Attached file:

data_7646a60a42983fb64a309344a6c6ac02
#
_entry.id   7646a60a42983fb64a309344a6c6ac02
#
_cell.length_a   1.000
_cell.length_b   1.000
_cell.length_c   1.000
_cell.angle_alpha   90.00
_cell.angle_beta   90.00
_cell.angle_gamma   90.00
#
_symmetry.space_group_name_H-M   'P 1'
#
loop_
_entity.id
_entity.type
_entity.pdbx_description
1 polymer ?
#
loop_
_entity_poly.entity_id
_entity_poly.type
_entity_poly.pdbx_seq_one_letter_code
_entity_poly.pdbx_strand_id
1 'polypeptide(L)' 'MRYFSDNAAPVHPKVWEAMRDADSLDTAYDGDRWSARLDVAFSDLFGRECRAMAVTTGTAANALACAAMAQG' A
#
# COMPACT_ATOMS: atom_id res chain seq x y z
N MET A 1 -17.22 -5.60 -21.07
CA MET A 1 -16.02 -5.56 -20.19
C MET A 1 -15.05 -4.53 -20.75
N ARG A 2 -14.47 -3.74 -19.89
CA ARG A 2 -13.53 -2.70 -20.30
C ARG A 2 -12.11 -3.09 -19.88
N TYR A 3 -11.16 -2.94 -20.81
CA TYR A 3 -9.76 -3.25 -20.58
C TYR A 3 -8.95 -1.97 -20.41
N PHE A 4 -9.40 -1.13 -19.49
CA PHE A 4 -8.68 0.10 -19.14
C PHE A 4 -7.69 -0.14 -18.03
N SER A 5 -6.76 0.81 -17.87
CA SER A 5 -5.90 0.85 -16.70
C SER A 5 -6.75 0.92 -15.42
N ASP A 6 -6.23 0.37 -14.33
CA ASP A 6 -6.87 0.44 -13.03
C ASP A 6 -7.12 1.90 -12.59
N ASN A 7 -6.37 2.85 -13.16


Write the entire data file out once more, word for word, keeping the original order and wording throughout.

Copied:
data_7646a60a42983fb64a309344a6c6ac02
#
_entry.id   7646a60a42983fb64a309344a6c6ac02
#
_cell.length_a   1.000
_cell.length_b   1.000
_cell.length_c   1.000
_cell.angle_alpha   90.00
_cell.angle_beta   90.00
_cell.angle_gamma   90.00
#
_symmetry.space_group_name_H-M   'P 1'
#
loop_
_entity.id
_entity.type
_entity.pdbx_description
1 polymer ?
#
loop_
_entity_poly.entity_id
_entity_poly.type
_entity_poly.pdbx_seq_one_letter_code
_entity_poly.pdbx_strand_id
1 'polypeptide(L)' 'MRYFSDNAAPVHPKVWEAMRDADSLDTAYDGDRWSARLDVAFSDLFGRECRAMAVTTGTAANALACAAMAQG' A
#
# COMPACT_ATOMS: atom_id res chain seq x y z
N MET A 1 -17.22 -5.60 -21.07
CA MET A 1 -16.02 -5.56 -20.19
C MET A 1 -15.05 -4.53 -20.75
N ARG A 2 -14.47 -3.74 -19.89
CA ARG A 2 -13.53 -2.70 -20.30
C ARG A 2 -12.11 -3.09 -19.88
N TYR A 3 -11.16 -2.94 -20.81
CA TYR A 3 -9.76 -3.25 -20.58
C TYR A 3 -8.95 -1.97 -20.41
N PHE A 4 -9.40 -1.13 -19.49
CA PHE A 4 -8.68 0.10 -19.14
C PHE A 4 -7.69 -0.14 -18.03
N SER A 5 -6.76 0.81 -17.87
CA SER A 5 -5.90 0.85 -16.70
C SER A 5 -6.75 0.92 -15.42
N ASP A 6 -6.23 0.37 -14.33
CA ASP A 6 -6.87 0.44 -13.03
C ASP A 6 -7.12 1.90 -12.59
N ASN A 7 -6.37 2.85 -13.16